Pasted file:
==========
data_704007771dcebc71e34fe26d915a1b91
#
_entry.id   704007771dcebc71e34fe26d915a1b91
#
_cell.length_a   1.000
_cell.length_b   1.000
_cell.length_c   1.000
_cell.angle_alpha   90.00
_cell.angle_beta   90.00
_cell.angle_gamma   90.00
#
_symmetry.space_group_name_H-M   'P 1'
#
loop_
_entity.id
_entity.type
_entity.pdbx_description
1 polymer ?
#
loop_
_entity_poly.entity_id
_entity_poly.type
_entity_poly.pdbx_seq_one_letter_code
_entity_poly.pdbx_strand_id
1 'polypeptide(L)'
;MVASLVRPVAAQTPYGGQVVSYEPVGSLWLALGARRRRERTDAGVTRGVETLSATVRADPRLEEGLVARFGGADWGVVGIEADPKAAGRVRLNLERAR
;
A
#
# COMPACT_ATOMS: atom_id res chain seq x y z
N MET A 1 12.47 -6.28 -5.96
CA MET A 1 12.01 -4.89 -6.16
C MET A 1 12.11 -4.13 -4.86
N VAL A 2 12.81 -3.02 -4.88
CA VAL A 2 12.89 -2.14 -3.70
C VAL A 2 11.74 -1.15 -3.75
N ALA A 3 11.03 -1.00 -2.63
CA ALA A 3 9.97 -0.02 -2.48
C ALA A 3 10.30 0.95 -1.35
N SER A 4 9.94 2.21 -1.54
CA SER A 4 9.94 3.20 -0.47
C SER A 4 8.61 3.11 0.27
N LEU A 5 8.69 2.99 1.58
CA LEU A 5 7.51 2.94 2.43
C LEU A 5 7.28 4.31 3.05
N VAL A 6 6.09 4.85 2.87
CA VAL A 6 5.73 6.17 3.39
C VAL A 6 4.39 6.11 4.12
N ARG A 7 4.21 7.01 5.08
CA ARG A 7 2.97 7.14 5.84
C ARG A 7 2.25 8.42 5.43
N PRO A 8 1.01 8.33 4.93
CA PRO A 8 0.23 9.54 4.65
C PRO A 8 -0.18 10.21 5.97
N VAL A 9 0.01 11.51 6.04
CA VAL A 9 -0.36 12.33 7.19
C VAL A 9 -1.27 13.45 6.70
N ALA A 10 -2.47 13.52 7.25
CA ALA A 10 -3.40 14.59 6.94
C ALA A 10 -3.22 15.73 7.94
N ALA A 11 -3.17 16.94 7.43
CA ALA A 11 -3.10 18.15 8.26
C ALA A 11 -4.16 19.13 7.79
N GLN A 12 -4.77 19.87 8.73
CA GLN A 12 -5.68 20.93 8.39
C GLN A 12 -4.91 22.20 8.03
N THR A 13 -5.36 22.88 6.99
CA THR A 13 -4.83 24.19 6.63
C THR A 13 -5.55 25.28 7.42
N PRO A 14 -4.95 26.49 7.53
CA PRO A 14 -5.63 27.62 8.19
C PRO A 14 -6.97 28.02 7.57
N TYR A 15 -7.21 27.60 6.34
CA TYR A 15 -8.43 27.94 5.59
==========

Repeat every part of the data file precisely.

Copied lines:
data_704007771dcebc71e34fe26d915a1b91
#
_entry.id   704007771dcebc71e34fe26d915a1b91
#
_cell.length_a   1.000
_cell.length_b   1.000
_cell.length_c   1.000
_cell.angle_alpha   90.00
_cell.angle_beta   90.00
_cell.angle_gamma   90.00
#
_symmetry.space_group_name_H-M   'P 1'
#
loop_
_entity.id
_entity.type
_entity.pdbx_description
1 polymer ?
#
loop_
_entity_poly.entity_id
_entity_poly.type
_entity_poly.pdbx_seq_one_letter_code
_entity_poly.pdbx_strand_id
1 'polypeptide(L)'
;MVASLVRPVAAQTPYGGQVVSYEPVGSLWLALGARRRRERTDAGVTRGVETLSATVRADPRLEEGLVARFGGADWGVVGIEADPKAAGRVRLNLERAR
;
A
#
# COMPACT_ATOMS: atom_id res chain seq x y z
N MET A 1 12.47 -6.28 -5.96
CA MET A 1 12.01 -4.89 -6.16
C MET A 1 12.11 -4.13 -4.86
N VAL A 2 12.81 -3.02 -4.88
CA VAL A 2 12.89 -2.14 -3.70
C VAL A 2 11.74 -1.15 -3.75
N ALA A 3 11.03 -1.00 -2.63
CA ALA A 3 9.97 -0.02 -2.48
C ALA A 3 10.30 0.95 -1.35
N SER A 4 9.94 2.21 -1.54
CA SER A 4 9.94 3.20 -0.47
C SER A 4 8.61 3.11 0.27
N LEU A 5 8.69 2.99 1.58
CA LEU A 5 7.51 2.94 2.43
C LEU A 5 7.28 4.31 3.05
N VAL A 6 6.09 4.85 2.87
CA VAL A 6 5.73 6.17 3.39
C VAL A 6 4.39 6.11 4.12
N ARG A 7 4.21 7.01 5.08
CA ARG A 7 2.97 7.14 5.84
C ARG A 7 2.25 8.42 5.43
N PRO A 8 1.01 8.33 4.93
CA PRO A 8 0.23 9.54 4.65
C PRO A 8 -0.18 10.21 5.97
N VAL A 9 0.01 11.51 6.04
CA VAL A 9 -0.36 12.33 7.19
C VAL A 9 -1.27 13.45 6.70
N ALA A 10 -2.47 13.52 7.25
CA ALA A 10 -3.40 14.59 6.94
C ALA A 10 -3.22 15.73 7.94
N ALA A 11 -3.17 16.94 7.43
CA ALA A 11 -3.10 18.15 8.26
C ALA A 11 -4.16 19.13 7.79
N GLN A 12 -4.77 19.87 8.73
CA GLN A 12 -5.68 20.93 8.39
C GLN A 12 -4.91 22.20 8.03
N THR A 13 -5.36 22.88 6.99
CA THR A 13 -4.83 24.19 6.63
C THR A 13 -5.55 25.28 7.42
N PRO A 14 -4.95 26.49 7.53
CA PRO A 14 -5.63 27.62 8.19
C PRO A 14 -6.97 28.02 7.57
N TYR A 15 -7.21 27.60 6.34
CA TYR A 15 -8.43 27.94 5.59